Call it disco. Call it acid jazz. Call it funk. Hell, call it gozadera, electroparranda, or a Venezuelan journey into space. Call it whatever you like, because when you try to stir up an adequate description of the Los Amigos Invisibles sound, any of the above — and countless others — captures one aspect or another of the band's sprawling psychedelic vision. However, if you ask frontman and Miami transplant Julio "Chulius" Briceño, he'll probably just tell you it's "a Latin-funk house band." And that's good enough, Mr. Briceño.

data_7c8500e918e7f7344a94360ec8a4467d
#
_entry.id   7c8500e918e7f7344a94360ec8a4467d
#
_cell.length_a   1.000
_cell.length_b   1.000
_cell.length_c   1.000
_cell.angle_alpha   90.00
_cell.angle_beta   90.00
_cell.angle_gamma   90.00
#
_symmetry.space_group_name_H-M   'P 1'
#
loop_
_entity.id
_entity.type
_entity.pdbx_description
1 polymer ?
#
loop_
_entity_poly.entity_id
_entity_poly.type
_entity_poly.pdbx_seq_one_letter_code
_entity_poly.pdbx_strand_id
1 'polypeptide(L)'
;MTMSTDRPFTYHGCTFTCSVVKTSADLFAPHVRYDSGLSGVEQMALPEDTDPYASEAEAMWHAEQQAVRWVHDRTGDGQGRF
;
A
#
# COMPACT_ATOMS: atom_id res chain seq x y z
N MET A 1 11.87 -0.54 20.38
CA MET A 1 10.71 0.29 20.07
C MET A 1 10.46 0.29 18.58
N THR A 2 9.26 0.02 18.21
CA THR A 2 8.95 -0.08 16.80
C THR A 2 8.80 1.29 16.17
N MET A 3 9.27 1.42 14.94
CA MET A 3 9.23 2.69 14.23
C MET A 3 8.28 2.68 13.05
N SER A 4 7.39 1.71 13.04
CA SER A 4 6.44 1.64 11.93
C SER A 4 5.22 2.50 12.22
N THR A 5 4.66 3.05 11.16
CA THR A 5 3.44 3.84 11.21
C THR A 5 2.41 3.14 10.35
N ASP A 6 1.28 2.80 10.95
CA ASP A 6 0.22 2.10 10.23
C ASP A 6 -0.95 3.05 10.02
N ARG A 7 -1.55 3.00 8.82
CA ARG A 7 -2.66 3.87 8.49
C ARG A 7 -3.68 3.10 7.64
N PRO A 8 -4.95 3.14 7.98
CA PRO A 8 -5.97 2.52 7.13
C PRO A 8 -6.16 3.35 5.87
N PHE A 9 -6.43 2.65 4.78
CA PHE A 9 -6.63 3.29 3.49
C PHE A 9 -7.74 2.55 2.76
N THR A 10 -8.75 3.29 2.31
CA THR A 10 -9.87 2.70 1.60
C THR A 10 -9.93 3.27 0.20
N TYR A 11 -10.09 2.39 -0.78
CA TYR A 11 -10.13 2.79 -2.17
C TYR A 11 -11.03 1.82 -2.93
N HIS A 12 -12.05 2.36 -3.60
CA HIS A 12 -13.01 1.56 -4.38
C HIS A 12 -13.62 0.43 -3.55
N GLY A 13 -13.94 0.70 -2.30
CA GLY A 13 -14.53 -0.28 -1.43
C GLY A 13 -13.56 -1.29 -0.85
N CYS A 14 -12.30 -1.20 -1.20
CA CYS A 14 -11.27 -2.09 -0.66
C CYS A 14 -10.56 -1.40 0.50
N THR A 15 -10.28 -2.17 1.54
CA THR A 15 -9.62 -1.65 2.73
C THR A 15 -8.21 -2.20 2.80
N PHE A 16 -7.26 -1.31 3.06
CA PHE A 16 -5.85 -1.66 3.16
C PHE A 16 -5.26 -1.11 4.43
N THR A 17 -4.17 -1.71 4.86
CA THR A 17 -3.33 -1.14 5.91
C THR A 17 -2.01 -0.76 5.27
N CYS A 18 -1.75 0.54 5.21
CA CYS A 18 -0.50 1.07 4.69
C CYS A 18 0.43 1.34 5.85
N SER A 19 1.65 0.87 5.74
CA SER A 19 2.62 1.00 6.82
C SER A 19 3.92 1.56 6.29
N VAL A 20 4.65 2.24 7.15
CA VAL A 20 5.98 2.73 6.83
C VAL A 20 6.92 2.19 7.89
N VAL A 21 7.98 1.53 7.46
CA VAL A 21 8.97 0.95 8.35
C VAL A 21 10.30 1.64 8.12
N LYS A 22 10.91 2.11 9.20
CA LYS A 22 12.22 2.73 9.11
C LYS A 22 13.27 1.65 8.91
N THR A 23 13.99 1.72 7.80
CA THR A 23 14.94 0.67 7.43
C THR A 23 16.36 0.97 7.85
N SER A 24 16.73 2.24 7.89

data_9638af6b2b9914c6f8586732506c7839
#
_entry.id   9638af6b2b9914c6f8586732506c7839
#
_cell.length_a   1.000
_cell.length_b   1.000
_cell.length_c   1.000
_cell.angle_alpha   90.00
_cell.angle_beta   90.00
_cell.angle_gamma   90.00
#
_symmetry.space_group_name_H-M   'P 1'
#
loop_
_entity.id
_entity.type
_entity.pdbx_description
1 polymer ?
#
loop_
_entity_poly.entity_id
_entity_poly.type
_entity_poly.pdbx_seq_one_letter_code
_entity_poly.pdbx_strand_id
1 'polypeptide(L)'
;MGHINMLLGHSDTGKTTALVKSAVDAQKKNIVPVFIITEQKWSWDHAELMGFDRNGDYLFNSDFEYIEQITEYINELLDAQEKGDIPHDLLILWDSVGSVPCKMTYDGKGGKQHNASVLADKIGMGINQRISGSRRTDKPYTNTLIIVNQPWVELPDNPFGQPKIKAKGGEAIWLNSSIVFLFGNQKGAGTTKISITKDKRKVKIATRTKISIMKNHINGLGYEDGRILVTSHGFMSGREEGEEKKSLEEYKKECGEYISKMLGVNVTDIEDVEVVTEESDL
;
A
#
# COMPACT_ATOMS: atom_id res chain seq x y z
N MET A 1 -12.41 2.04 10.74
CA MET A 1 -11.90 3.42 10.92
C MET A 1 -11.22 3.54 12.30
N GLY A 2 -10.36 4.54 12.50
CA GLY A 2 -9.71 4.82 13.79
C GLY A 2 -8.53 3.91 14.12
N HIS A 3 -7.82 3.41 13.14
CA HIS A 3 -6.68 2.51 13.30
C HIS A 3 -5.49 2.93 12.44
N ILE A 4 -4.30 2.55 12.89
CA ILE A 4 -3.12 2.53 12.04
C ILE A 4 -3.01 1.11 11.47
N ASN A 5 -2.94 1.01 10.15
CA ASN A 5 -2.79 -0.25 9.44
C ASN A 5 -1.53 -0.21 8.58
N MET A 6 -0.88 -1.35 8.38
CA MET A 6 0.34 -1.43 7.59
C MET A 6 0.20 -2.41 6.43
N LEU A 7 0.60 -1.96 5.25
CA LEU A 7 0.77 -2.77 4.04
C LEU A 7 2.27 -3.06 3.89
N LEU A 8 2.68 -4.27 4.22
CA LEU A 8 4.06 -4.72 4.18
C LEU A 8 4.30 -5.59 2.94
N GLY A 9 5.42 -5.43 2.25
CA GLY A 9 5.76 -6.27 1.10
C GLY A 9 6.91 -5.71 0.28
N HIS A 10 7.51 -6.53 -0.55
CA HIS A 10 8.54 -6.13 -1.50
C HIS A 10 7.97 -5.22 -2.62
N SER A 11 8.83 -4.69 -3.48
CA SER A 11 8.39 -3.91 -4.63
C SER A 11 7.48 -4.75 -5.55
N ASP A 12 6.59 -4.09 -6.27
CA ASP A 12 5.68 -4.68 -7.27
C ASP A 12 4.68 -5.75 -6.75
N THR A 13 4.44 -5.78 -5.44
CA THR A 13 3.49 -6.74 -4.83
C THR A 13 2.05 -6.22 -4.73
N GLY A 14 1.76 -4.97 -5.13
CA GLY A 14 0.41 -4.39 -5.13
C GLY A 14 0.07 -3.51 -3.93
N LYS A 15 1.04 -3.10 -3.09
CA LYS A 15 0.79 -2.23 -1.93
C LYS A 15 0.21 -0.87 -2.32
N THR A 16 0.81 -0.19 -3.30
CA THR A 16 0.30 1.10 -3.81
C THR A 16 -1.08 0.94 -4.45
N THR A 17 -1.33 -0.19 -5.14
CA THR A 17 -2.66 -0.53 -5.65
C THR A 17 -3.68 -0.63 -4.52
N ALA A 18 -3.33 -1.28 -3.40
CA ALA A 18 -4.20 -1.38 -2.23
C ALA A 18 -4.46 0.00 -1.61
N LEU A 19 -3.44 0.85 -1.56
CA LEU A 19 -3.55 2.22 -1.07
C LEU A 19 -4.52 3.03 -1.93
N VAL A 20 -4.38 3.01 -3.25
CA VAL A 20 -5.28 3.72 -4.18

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Since its inception in the early '90s — a direct response to Caracas's burning need for dance music that wasn't salsa, and alternative music that wasn't punk — the group has been fighting the good fight, bringing its positive party message to the world while dropping a solid stack of studio albums. In '95, the sextet released its debut, A Typical and Autoctonal Venezuelan Dance Band, and then followed up in '98 with The New Sound of the Venezuelan Gozadera. From those early days through its most recent release, 2009's Commercial, this band has remained fully committed to filling the dance floor. And Los Amigos aren't quitting anytime soon.